We are starting a backpack drive! Why? When people are released from prison, all they are given is a sweatsuit, a one-day bus pass, and their birth certificate or ID card.
When our Lib Lit family gets out, we want to make sure they get some of the basics they might need. Backpacks themselves are important because they're a great place to store and organize things. Inside the backpacks we want to put together some things to make the transition back outside easier. Here's what we're looking for and how you can help!
What we need:
Have an extra backpack lying around? Want to support our drive by ordering a new one? Backpacks are an important way for people to be able to store and organize their belongings.
- Cell Phones
We are looking for any new or used functioning cell phones to help formerly imprisoned adults re-connect with their family, community, and Liberation Literacy outside support.
- Socks and Underwear
- Scarves, Gloves, and Hats
We're gathering new sets of socks and underwear (any size), or lightly used or new scarves and hats. Depending on the weather, we want to make sure our community has some basics beyond the grey sweatsuit to stay warm and dry.
Email us at email@example.com to coordinate drop-offs/pick-ups of donations or feel free to bring items to the next outside meeting (held the first Sunday of every month at 3pm at YU.)
Other ways to donate:
NO VIETNAMESE EVER CALLED ME N*****
1968, 16mm, 86 min.
Directed by David Loeb Weiss
March 11 at 4:30pm
4122 NE Sandy Blvd.
$6 suggested donation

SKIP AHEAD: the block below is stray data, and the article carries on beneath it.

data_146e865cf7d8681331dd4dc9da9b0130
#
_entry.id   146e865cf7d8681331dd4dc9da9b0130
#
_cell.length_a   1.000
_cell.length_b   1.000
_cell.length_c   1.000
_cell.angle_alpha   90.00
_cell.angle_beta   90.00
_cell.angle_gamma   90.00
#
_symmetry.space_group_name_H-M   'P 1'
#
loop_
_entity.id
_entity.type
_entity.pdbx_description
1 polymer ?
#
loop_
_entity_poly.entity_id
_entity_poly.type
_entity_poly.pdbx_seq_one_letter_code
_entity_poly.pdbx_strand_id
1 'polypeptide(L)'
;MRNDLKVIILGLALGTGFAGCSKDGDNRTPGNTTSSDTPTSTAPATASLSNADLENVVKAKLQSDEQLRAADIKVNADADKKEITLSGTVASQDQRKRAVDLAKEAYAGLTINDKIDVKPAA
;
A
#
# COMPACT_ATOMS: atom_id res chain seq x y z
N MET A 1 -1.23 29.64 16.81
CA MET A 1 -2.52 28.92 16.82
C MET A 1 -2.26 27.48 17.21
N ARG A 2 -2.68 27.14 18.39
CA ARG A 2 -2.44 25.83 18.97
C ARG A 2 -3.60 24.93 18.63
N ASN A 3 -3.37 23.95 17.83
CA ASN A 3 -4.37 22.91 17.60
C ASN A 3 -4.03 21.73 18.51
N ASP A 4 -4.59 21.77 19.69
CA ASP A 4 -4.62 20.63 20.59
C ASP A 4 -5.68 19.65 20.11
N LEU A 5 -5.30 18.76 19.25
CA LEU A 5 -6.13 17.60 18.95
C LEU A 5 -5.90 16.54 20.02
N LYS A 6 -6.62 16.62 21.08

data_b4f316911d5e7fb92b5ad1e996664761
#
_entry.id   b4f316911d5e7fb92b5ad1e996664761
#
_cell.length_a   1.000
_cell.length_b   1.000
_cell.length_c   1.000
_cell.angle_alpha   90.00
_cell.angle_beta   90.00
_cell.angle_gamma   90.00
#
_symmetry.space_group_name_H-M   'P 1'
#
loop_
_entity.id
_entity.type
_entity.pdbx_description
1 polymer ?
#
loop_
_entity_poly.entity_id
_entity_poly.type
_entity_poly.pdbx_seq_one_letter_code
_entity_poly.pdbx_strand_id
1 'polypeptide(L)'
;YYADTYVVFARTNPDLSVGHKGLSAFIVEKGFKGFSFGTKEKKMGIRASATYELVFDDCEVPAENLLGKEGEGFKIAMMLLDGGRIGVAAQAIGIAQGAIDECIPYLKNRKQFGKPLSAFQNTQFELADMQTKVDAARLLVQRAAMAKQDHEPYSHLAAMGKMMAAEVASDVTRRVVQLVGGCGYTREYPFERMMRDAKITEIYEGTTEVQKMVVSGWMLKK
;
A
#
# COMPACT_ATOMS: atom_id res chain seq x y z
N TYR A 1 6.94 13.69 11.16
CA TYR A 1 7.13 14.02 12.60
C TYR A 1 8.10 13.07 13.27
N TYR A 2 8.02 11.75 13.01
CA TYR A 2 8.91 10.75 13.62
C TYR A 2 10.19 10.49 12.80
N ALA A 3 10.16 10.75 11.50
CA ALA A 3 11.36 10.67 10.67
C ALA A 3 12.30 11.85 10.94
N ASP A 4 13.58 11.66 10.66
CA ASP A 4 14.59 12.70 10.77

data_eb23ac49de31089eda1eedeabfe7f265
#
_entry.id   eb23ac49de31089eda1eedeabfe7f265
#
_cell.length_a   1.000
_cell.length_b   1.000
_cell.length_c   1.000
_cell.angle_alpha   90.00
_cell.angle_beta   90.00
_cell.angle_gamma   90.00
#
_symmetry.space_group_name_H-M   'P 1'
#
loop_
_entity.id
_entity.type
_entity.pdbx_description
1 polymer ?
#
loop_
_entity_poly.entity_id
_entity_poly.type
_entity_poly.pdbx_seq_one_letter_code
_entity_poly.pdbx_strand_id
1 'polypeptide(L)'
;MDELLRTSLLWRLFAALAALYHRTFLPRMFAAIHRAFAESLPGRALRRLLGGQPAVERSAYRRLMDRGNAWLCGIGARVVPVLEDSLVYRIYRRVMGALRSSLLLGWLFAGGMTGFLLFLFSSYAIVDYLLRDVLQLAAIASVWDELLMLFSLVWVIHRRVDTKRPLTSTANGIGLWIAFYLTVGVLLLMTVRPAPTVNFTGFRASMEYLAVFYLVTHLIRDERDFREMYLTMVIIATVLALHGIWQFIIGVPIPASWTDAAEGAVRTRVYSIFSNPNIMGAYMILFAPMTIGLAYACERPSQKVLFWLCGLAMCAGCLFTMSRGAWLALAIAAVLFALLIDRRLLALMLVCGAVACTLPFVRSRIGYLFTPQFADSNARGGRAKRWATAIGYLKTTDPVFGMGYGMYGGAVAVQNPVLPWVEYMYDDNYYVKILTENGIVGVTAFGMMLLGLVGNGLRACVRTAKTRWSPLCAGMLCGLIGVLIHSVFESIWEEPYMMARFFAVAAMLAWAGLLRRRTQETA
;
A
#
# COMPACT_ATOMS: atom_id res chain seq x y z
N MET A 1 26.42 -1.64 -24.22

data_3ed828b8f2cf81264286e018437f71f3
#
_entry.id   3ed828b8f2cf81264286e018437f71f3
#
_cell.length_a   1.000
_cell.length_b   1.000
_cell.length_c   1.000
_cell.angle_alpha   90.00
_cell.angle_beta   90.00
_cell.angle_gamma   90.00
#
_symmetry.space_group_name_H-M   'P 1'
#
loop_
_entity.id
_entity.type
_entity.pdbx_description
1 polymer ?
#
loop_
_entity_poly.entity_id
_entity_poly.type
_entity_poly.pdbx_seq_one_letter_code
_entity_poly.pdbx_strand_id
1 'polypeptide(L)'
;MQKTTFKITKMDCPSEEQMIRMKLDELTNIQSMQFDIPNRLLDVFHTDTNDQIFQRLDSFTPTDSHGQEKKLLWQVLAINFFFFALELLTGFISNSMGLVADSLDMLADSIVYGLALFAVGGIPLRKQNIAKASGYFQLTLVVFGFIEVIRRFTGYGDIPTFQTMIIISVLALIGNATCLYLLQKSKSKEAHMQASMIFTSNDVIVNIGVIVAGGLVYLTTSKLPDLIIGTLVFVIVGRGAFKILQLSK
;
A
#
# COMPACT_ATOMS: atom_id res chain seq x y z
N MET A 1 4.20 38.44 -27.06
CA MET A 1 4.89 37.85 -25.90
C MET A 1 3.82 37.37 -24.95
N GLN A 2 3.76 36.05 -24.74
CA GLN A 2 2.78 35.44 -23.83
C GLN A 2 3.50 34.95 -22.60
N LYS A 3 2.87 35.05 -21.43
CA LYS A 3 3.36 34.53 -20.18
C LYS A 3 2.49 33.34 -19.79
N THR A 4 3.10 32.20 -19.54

Liberation Literacy is holding a screening event to raise funds to support its social justice reading program inside of the Columbia River Correctional Facility in Portland.
The film documents a conversation between three Black Vietnam war veterans intercut with footage of the 1967 Spring Mobilization anti-war demonstration, a national action taking place just one week after Martin Luther King, Jr.’s delivery of “Beyond Vietnam: A Time to Break the Silence” at Riverside Church in New York City. The themes of King’s Riverside speech resonate throughout the film. As he spoke then:
…it became clear to me that the war was doing far more than devastating the hopes of the poor at home. It was sending their sons and their brothers and their husbands to fight and to die in extraordinarily high proportions relative to the rest of the population. We were taking the black young men who had been crippled by our society and sending them eight thousand miles away to guarantee liberties in Southeast Asia which they had not found in southwest Georgia and East Harlem. And so we have been repeatedly faced with the cruel irony of watching Negro and white boys on TV screens as they kill and die together for a nation that has been unable to seat them together in the same schools. And so we watch them in brutal solidarity burning the huts of a poor village, but we realize that they would hardly live on the same block in Chicago.
Thank you to the Hollywood Theatre and Cinema Project for making this fundraiser possible, and to the Black Film Center/Archive for information about the film.
Thank you for all of your support and effort to everyone who came out and celebrated us joining the fight of prison abolition. This event was a success! We could not make this happen with out our partners: BPI, Scottie's Pizza, 50 Licks Ice Cream, Catlin Gabel High School, RTC MercyCorps, Clinton Street Theater, Yale Union, Reed College, and Heather Lane. We would not be here without the courage and effort of the men and women who choose to stand up and be heard while being incarcerated. See you all next year! Peace and Prosperity